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Home / Politics / Policy /  Kerala FM Thomas Issac blames demonetisation for delay in GST roll-out

New Delhi: Demonetisation has derailed the mutual trust between the centre and states, Kerala finance minister Thomas Isaac said on Twitter on Monday, blaming the centre’s move for causing a delay in plans to implement the Goods and Services Tax (GST) from 1 April 2017.

“#DeMonetisation derailed the mutual trust. Topples the #GST plans from Apr 1st," Isaac wrote on the microblogging website.

Kerala along with West Bengal has been up in arms against the centre’s decision to declare the Rs500 and Rs1,000 banknotes illegal tender from 9 November citing the negative fallout on the common man and on state finances. Both states have argued that given the adverse impact of demonetisation on state finances, GST’s implementation should be delayed to prevent a double whammy.

In a series of tweets after the sixth meeting of the GST Council, which concluded on Sunday without finalizing supporting bills for GST, Isaac tweeted, “GST law not in winter session. Council stalemate continues. Only 100 sections of 200 sections of model law were agreed upon so far," adding that Monday’s meeting was given up on the pretext of Eid as discussions on the bills would not have concluded.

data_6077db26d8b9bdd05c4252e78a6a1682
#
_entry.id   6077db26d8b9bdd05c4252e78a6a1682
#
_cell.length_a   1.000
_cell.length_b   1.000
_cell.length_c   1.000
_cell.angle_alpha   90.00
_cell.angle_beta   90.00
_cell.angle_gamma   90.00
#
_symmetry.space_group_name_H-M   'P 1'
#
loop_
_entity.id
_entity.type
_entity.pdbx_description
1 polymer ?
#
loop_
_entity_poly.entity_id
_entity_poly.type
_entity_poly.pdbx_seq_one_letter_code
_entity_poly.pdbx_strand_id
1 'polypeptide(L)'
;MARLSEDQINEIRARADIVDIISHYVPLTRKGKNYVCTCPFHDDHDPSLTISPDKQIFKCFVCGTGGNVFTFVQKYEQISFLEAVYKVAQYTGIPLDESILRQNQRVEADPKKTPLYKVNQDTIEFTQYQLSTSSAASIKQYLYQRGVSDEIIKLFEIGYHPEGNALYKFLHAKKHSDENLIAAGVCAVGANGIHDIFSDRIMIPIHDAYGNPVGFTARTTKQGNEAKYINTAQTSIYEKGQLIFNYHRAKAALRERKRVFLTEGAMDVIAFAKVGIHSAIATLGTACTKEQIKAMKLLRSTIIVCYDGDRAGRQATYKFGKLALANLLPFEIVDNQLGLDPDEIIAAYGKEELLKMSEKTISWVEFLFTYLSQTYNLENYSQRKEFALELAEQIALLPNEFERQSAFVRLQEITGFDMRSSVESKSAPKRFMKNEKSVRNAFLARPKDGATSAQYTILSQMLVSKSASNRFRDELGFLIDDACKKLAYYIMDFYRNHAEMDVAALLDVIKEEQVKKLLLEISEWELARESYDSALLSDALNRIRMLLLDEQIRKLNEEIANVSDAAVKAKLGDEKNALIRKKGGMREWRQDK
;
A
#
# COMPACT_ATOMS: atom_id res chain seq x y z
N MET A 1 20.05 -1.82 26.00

Isaac echoes the views of West Bengal finance minister Amit Mitra who had earlier said that states are not prepared for the “double whammy" of GST and demonetisation.

“We must do GST, but do it at a time when it is feasible, successful, when states’ revenues do not decline significantly, centre is able to compensate the states and federal polity of India is preserved. I do not see that at this time," Mitra had said.

Three bills—the central GST bill, the integrated GST bill and the bill to compensate states for revenue losses arising in a transition to GST—were to receive the council’s nod and be tabled in the ongoing session of Parliament. But so far, none of the bills have been completely vetted by the council.

With the delay in the passage of the bills in Parliament, the centre is likely to miss the deadline to introduce GST. However, the implementation can only be delayed till September 2017 after which existing indirect tax laws become null and void.

GST, being an indirect tax, can be levied from the beginning of any month and not necessarily at the start of a financial year.

The next meeting of the council on 22 and 23 December will continue the discussions on the draft central GST and state GST laws. After this, the integrated GST laws, where the contentious issue of sharing of administrative powers will be discussed, will be taken up by the council. States like Tamil Nadu, Uttar Pradesh, West Bengal and Kerala, which are not part of the ruling National Democratic Alliance (NDA), have been demanding exclusive control over traders with an annual threshold of less than Rs1.5 crore.

But the centre feels that conceding this demand will disempower it and leave the central board of excise and customs with a very small number of traders to control.

This issue has remained unresolved in the last six GST council meetings.

“There is a constitutional mandate to implement GST at least from September onwards. The states and the centre have to reach a consensus by then on the pending issues including dual control. The non-NDA states also understand this limitation of implementing GST from September," said A.K. Verma, a Kanpur-based political analyst and political science professor at Christ Church college.

“These are pressure tactics being employed by them to delay GST by a few more months."

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